You don’t have to read Norwegian newspapers for a long time to realize that NTB functions a bit like the political commisariate for the press here. Their releases read like political talking points for the editors who reprint things. NTB in turn tends to cut, paste, translate, redact, and edit from AFP and occasionally Reuters to match the Accepted Norwegian Narrative (ANN), and so the masses are indoctrinated educated informed.
So when Egyptian authorities opened the Rafah border today, NTB informed the editors that this was a cause for great celebration, and so the lede reads: “This is the first time that Palestinians can freely cross the border to Egypt.” And if that’s all you read, you’ll think Rafah is a lot like border crossings between Luxembourg and Belgium, or at least the United States and Canada.
But if you read the article further, and add in Aftenposten and NRK‘s explanations (where Sidsel Wold objectively and helpfully points out that thanks to the Israelis, Gaza is still “under siege”), there are certain restriction:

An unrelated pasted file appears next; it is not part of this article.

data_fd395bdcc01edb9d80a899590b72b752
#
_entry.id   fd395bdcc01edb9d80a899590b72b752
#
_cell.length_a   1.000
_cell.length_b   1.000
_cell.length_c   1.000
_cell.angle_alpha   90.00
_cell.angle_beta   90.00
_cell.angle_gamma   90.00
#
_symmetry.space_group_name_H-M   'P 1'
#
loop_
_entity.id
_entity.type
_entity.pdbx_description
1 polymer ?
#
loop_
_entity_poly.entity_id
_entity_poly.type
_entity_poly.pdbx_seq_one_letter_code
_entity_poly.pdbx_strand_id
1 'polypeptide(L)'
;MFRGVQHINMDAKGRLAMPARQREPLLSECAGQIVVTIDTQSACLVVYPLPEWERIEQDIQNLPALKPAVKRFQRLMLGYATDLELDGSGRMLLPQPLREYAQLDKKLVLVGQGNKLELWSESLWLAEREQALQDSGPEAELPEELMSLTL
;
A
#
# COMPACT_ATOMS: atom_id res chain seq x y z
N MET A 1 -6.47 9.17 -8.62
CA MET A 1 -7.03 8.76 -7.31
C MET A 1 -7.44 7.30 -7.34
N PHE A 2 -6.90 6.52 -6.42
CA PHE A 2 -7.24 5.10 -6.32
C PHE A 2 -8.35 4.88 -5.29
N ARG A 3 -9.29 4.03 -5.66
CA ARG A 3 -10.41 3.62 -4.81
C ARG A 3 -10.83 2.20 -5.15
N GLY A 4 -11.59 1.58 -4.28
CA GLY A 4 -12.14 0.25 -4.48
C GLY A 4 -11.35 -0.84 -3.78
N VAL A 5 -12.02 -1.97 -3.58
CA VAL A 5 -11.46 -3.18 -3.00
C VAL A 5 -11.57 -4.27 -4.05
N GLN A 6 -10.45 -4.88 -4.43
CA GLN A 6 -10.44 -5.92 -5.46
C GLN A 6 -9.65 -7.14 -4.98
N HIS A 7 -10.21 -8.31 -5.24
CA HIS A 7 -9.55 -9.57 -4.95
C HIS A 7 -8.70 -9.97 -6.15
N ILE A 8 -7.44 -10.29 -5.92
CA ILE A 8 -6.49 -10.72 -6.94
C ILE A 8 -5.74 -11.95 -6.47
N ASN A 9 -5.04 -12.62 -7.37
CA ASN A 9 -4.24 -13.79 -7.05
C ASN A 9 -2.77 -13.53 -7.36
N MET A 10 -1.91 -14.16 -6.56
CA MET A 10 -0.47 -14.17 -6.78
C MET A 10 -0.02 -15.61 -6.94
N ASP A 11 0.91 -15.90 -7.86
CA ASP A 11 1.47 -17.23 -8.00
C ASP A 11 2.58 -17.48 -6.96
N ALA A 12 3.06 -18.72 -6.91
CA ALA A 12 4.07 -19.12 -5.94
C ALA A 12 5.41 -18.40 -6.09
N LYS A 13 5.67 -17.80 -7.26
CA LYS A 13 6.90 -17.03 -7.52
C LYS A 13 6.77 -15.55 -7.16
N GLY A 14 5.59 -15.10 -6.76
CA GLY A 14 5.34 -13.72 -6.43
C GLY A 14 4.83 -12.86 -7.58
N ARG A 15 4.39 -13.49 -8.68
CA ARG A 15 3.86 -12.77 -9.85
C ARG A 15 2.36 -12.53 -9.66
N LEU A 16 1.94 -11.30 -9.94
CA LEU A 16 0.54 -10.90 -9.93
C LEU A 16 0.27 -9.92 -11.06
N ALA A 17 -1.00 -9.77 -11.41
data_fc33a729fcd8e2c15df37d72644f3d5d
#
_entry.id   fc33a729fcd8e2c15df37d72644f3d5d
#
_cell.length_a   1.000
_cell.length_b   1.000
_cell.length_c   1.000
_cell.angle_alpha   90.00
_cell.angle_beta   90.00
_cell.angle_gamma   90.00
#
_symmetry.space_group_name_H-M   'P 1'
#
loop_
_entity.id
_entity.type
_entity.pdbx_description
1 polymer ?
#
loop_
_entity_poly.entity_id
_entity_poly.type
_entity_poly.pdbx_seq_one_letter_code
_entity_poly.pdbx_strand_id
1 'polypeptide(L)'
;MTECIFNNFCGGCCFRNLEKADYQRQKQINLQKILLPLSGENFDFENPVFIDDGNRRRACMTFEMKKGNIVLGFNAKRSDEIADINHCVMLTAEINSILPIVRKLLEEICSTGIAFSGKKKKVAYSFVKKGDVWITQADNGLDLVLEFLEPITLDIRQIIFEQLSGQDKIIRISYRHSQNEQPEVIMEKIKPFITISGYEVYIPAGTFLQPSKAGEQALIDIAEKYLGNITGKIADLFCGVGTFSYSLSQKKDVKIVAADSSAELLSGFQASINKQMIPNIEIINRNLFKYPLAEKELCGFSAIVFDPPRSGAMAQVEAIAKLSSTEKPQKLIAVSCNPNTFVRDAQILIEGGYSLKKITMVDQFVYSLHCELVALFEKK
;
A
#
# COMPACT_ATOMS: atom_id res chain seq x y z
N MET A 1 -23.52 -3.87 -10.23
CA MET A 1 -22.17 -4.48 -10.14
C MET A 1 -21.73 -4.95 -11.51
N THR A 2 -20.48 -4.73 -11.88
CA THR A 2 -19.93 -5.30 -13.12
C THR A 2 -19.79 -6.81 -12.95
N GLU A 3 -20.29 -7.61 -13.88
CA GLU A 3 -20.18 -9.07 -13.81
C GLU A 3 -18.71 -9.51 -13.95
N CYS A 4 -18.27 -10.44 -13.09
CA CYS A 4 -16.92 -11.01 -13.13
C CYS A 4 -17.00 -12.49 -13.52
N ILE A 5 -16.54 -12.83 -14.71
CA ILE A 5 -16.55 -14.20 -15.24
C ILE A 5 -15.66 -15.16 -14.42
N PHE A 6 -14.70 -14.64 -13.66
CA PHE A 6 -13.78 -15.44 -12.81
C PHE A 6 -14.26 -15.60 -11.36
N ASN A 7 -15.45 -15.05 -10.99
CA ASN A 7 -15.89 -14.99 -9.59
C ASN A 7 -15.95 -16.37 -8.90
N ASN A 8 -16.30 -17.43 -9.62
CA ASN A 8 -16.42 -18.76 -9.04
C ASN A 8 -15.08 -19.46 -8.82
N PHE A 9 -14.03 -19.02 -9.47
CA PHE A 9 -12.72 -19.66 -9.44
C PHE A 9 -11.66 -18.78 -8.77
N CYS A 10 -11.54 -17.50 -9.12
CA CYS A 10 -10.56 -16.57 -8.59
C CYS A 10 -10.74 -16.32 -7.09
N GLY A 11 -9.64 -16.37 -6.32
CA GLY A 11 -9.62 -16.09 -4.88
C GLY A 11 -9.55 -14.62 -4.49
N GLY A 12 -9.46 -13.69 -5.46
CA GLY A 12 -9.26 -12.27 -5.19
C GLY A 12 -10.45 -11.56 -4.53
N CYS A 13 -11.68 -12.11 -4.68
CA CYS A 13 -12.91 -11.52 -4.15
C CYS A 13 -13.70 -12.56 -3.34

- Only people are allowed across the border. Goods must either be shipped through Israeli border crossings or tunnels.
- Men between 15 and 40 must obtain visas to enter Egypt.
- Visas are only available at the Egyptian consular offices in Ramallah. But Egypt will open offices in Gaza really soon now, and this promise will remain in force as long as anyone cares.
- The border is only “open” from 9 am to 5 pm, except on Fridays and holidays
- Only 300 people may cross the border every day, except on the first day, when 900 were allowed to cross
Two interesting points here:
- How different are these restrictions from restrictions at Erez into Israel?
- Would NTB have reported the crossings as “free” and “open” if Israel had opened their crossings with similar restrictions?